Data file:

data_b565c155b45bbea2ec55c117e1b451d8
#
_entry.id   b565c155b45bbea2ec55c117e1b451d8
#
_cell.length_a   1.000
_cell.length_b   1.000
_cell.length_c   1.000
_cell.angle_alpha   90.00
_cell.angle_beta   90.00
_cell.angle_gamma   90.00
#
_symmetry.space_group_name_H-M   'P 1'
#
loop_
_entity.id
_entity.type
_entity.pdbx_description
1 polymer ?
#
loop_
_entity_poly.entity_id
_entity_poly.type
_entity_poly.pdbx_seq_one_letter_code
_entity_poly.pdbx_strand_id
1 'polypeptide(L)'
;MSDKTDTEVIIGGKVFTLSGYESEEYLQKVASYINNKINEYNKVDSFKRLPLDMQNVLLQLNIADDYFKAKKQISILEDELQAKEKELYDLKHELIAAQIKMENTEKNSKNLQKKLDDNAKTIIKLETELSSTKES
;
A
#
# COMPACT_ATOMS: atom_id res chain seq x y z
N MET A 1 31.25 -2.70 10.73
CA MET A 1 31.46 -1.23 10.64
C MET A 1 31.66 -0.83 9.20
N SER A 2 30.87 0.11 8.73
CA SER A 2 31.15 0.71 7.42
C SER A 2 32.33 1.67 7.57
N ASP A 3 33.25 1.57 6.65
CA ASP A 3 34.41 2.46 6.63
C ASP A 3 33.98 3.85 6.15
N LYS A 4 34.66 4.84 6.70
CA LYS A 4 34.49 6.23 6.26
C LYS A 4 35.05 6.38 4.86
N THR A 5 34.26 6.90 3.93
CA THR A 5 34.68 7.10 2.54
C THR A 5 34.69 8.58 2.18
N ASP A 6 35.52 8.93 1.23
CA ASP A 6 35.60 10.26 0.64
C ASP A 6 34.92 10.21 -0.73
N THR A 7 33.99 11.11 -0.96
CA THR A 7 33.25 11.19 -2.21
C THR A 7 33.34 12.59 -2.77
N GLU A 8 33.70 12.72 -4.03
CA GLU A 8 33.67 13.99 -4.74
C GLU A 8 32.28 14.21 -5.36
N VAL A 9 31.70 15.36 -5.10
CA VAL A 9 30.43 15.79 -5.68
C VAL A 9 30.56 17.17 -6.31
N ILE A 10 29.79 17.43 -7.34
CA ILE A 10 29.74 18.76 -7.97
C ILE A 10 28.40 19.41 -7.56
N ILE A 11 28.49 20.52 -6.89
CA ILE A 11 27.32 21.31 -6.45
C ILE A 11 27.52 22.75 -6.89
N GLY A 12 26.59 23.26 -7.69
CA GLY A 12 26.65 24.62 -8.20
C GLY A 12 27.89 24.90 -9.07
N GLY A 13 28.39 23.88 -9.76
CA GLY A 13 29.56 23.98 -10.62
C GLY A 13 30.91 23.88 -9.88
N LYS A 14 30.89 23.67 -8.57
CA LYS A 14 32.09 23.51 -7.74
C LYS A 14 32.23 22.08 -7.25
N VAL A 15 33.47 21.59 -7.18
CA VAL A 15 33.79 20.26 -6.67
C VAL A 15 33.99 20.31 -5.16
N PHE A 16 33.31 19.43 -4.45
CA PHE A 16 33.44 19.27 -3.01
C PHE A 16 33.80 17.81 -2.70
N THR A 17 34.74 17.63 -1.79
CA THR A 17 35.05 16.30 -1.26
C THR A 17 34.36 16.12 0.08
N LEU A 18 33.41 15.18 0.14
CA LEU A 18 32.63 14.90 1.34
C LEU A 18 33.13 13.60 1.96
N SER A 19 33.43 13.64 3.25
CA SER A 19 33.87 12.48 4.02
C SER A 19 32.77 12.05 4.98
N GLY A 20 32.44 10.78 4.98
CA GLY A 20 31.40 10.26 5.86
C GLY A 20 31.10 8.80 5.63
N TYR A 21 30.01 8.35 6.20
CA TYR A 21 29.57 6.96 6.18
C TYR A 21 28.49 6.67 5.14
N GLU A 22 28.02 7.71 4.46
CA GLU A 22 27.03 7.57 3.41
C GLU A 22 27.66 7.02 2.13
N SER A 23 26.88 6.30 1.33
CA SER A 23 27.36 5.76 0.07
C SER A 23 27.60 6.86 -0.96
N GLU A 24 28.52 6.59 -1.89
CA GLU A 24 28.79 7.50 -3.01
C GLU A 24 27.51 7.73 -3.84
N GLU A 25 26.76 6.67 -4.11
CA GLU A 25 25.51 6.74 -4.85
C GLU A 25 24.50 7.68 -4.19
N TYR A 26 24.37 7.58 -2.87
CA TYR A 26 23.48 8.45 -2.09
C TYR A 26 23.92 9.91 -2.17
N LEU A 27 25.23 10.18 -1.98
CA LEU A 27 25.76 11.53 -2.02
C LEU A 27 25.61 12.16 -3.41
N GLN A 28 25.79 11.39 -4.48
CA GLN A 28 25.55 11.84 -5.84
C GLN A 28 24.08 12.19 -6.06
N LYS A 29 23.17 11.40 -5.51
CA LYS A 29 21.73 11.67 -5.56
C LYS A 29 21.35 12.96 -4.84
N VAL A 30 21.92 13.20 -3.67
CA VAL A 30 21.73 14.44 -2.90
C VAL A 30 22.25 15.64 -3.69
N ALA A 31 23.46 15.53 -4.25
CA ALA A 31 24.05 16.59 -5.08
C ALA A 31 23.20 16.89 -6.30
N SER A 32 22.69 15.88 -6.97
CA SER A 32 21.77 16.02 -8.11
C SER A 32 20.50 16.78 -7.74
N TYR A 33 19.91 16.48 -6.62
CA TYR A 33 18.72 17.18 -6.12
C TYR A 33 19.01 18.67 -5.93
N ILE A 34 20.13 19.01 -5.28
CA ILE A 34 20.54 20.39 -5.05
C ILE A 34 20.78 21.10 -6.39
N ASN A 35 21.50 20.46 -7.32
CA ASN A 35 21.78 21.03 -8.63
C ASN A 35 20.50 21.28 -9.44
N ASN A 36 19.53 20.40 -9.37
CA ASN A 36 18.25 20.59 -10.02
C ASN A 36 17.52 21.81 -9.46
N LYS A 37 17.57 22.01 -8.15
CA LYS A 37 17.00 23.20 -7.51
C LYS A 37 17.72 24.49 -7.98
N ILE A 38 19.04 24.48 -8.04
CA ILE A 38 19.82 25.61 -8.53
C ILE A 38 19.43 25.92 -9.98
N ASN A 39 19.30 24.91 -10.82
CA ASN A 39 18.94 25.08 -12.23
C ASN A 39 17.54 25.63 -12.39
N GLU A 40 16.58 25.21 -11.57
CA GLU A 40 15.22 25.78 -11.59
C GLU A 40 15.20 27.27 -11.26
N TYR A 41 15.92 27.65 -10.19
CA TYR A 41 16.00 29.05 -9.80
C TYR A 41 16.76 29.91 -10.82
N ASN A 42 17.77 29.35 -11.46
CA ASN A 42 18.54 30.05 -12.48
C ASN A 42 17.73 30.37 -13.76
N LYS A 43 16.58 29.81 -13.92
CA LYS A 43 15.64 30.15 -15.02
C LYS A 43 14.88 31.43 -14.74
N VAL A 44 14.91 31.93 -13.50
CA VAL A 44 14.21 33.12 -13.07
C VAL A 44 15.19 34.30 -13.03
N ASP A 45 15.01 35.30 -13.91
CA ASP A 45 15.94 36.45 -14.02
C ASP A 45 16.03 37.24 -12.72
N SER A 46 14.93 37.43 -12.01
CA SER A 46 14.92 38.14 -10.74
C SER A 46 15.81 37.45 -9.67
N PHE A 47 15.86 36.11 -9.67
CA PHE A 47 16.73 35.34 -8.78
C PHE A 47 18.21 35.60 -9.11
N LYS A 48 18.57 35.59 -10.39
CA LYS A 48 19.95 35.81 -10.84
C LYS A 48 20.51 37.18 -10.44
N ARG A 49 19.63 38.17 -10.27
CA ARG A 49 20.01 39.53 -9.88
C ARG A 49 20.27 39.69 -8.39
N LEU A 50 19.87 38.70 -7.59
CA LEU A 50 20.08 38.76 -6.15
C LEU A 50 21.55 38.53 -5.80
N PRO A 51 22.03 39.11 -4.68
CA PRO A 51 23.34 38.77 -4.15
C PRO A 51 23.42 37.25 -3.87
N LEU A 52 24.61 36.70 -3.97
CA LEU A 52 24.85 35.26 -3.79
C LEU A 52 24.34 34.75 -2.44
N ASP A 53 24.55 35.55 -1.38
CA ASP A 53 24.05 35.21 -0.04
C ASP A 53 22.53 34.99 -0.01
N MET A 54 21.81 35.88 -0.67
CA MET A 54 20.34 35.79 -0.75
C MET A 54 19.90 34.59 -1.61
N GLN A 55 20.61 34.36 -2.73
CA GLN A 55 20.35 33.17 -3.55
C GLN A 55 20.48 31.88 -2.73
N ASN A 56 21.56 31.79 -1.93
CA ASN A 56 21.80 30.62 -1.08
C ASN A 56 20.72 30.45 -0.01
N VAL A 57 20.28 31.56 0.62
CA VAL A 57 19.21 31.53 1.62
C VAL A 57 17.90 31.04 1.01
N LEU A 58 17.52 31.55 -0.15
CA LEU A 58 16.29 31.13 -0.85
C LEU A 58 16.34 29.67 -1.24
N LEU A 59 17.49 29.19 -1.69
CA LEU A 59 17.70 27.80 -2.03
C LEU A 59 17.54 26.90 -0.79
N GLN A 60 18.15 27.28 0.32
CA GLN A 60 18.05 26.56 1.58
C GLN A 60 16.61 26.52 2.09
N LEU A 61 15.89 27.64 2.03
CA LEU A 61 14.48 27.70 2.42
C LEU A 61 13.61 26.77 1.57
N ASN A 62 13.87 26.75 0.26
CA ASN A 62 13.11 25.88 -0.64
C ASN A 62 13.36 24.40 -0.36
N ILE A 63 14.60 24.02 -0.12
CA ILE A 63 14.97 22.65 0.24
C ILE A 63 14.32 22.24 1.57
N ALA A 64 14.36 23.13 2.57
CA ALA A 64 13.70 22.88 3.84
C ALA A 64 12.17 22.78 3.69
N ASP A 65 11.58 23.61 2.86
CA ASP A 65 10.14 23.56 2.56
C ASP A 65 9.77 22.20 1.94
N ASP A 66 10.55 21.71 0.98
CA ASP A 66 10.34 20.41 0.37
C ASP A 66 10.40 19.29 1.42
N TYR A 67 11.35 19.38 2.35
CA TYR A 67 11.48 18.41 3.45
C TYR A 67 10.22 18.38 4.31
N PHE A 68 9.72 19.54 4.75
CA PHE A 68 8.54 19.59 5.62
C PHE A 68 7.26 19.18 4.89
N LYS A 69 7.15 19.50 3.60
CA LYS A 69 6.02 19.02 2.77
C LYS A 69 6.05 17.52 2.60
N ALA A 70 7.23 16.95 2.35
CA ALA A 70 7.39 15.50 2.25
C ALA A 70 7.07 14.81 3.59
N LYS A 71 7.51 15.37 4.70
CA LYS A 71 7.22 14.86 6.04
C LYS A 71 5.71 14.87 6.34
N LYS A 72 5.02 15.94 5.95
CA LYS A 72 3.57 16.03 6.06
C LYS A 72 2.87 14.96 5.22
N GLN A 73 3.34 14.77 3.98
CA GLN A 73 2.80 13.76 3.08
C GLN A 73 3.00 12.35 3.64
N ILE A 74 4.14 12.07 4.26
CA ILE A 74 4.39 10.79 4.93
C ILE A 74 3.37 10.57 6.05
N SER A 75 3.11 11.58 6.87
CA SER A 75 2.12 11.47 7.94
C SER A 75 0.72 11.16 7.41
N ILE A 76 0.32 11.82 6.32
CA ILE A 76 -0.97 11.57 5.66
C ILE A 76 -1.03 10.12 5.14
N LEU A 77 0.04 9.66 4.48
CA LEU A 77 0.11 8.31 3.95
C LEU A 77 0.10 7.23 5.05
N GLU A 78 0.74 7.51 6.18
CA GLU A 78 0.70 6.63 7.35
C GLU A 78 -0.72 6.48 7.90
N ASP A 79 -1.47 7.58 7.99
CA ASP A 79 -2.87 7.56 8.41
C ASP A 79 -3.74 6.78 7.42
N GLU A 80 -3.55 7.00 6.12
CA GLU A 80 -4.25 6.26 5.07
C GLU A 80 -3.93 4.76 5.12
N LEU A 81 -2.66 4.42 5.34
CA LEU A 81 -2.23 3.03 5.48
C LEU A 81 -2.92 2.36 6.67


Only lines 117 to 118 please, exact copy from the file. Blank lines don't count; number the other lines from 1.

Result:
C LYS A 29 21.35 12.96 -4.84
N VAL A 30 21.92 13.20 -3.67